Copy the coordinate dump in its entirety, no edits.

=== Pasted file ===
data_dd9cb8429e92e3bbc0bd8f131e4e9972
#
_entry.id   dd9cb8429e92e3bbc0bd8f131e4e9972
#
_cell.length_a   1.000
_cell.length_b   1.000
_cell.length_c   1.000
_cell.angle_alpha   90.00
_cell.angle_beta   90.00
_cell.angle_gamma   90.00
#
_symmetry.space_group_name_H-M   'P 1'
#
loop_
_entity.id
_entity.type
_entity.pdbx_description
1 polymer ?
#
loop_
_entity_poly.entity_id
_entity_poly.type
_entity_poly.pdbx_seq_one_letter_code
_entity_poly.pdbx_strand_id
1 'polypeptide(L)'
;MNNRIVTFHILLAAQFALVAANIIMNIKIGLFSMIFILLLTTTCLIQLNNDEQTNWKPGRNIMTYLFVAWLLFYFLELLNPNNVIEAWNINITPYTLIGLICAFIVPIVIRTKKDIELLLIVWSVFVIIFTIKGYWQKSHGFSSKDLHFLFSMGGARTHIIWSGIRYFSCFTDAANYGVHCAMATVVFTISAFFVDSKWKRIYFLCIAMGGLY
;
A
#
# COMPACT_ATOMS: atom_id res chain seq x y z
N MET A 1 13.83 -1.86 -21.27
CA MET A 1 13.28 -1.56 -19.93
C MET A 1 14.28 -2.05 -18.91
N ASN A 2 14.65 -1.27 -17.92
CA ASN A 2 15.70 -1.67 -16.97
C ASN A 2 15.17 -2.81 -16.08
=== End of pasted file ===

data_dd9cb8429e92e3bbc0bd8f131e4e9972
#
_entry.id   dd9cb8429e92e3bbc0bd8f131e4e9972
#
_cell.length_a   1.000
_cell.length_b   1.000
_cell.length_c   1.000
_cell.angle_alpha   90.00
_cell.angle_beta   90.00
_cell.angle_gamma   90.00
#
_symmetry.space_group_name_H-M   'P 1'
#
loop_
_entity.id
_entity.type
_entity.pdbx_description
1 polymer ?
#
loop_
_entity_poly.entity_id
_entity_poly.type
_entity_poly.pdbx_seq_one_letter_code
_entity_poly.pdbx_strand_id
1 'polypeptide(L)'
;MNNRIVTFHILLAAQFALVAANIIMNIKIGLFSMIFILLLTTTCLIQLNNDEQTNWKPGRNIMTYLFVAWLLFYFLELLNPNNVIEAWNINITPYTLIGLICAFIVPIVIRTKKDIELLLIVWSVFVIIFTIKGYWQKSHGFSSKDLHFLFSMGGARTHIIWSGIRYFSCFTDAANYGVHCAMATVVFTISAFFVDSKWKRIYFLCIAMGGLY
;
A
#
# COMPACT_ATOMS: atom_id res chain seq x y z
N MET A 1 13.83 -1.86 -21.27
CA MET A 1 13.28 -1.56 -19.93
C MET A 1 14.28 -2.05 -18.91
N ASN A 2 14.65 -1.27 -17.92
CA ASN A 2 15.70 -1.67 -16.97
C ASN A 2 15.17 -2.81 -16.08